One of the best ways to make employees feel important and valued is to actively listen to them. Not only does it make them feel like an intricate and fundamental piece of your organization, but it will increase overall cultural morale and productivity. The #1 factor in workplace miscommunications and the decline of employee engagement is a lack of listening. Not considering what your people have to say or making assumptions could become an irreversible mistake that could cost you big time. Alongside learning to be focused and present while engaging with your employees, here are three things that you can improve to let your employees know you’re listening.

Encourage Their Feedback

This is the first step in letting your employees know that you genuinely want to hear what they have to say. Providing them with the opportunity to submit their feedback or be a voice at the table is a big stepping stone in making them feel like an important part of the decision-making and implementation process. Administering surveys regularly can help you maintain a clear vision of what your employees need to remain happy, productive, and ultimately, want to stay employed within your organization. Happiness creates longevity, and you will want to retain your best people.

Focus groups are also an avenue that allows employees to add value and meaning by digging deeper into certain subjects. Encouraging and maintaining employee one-on-one discussions with your organization’s leadership gives your people a chance to talk directly to either yourself or any of your team managers and openly discuss any topic. That’s why I always continually advocate for having an open-door policy. It helps your employees feel comfortable enough to voice their opinions or ideas, with or without a designated time to do so.

Ask Questions & Confirm What You’ve Heard

Step two involves approaching listening as an opportunity to learn, and don’t be afraid to be curious. Asking questions gives your employees a chance to express themselves fully, and it should lead to better information and better understanding. Asking questions helps you get clarity, making sure that you don’t walk away thinking that you know what the other person meant when, in fact, you may not. The questions you might often ask naturally evolve from the conversation, but even simple open-ended questions can help. For example, you might ask, “Is there anything else I should know that I didn’t specifically ask you about?”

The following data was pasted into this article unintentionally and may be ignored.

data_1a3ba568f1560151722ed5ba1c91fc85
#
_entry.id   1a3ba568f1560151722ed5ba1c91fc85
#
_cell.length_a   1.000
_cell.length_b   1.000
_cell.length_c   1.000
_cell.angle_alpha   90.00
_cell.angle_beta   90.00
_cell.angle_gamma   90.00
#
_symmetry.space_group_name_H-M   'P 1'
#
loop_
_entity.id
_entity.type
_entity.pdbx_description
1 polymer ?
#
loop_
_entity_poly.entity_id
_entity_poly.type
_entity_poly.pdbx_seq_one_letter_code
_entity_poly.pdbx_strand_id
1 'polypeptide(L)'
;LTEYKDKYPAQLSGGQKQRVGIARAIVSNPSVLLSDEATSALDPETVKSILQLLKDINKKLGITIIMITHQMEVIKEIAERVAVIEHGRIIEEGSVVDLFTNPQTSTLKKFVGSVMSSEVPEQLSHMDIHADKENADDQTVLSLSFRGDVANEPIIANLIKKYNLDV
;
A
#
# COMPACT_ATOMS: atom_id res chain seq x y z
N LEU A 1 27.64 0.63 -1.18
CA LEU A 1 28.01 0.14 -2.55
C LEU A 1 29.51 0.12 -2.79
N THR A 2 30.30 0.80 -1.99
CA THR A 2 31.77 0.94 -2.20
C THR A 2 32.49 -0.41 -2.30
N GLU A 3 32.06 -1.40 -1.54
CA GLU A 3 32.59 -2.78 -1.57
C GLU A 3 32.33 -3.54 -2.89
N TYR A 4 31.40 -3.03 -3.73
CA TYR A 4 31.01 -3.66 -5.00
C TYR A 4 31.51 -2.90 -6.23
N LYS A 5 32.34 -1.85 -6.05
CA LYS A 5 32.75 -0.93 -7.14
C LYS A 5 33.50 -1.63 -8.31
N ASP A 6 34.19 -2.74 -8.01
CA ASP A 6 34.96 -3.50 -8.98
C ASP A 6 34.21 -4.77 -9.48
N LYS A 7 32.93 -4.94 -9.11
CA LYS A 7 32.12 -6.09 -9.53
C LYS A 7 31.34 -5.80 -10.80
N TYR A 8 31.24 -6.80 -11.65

While the answer to this is often no, you might be surprised if it opens up a tilt in the conversation. Not only do the questions themselves yield information that can lead to a better understanding, but also the process of asking your employees these questions helps you increase engagement. Thoroughly engaging with your employees will often help you make better decisions with better outcomes.

Be Empathetic

The final step is surrounding your actions with empathy. No matter what you do, be empathetic. With empathy, you perceive information through your employee’s experience, in a more subjective way. When you’re actively listening to those in your organization, you’re listening with the intent to really hear them and understand their concerns. Be sure to give them your undivided attention and not just wait for them to complete their thought with the intent to respond and immediately provide a solution. Taking the time to reflect on what you’ve heard and come back with a game plan will make your employees feel like the time they took to confide in you with their feedback was equally mirrored with a thought-out response and action process.


Always listen carefully to the facts and pay attention to your employee’s feelings and body language when engaging in discussions. Encourage them to provide feedback by setting them up with opportunities to share their ideas and concerns, whether that be an open-door policy or regular meetings and surveys. After every conversation, confirm what was said and ask questions as needed so that everything laid out on the table has a full clarification. Listen in a nonjudgmental manner and practice empathy with each interaction. Practicing these three things will always lead to better understanding while letting your employees know you’re listening.